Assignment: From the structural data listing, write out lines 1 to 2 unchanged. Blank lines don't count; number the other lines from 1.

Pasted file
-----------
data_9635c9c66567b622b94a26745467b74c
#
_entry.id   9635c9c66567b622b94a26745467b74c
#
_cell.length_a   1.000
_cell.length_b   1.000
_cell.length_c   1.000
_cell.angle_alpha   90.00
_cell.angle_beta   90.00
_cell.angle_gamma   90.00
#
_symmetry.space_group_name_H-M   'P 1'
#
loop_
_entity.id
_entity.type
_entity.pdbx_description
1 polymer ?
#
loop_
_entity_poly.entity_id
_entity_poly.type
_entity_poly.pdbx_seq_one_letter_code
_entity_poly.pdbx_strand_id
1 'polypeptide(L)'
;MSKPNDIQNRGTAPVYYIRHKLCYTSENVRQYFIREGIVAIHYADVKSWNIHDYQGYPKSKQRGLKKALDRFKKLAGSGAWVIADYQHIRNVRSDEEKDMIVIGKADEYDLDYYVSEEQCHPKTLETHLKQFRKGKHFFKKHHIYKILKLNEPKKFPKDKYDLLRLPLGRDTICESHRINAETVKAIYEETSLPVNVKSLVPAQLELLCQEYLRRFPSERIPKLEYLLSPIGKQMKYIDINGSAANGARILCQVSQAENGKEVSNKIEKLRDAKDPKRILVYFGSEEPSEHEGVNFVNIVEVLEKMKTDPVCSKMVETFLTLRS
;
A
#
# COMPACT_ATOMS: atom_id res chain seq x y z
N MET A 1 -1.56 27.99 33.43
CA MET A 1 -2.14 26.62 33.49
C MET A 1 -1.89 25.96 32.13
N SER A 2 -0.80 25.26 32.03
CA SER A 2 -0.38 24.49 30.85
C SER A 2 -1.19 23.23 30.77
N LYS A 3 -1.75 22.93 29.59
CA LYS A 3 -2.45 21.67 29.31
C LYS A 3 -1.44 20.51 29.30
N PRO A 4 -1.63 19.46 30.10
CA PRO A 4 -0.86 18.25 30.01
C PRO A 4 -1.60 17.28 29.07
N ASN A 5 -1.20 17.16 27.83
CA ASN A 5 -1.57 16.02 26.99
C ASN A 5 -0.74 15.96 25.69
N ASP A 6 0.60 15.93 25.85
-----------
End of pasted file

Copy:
data_9635c9c66567b622b94a26745467b74c
#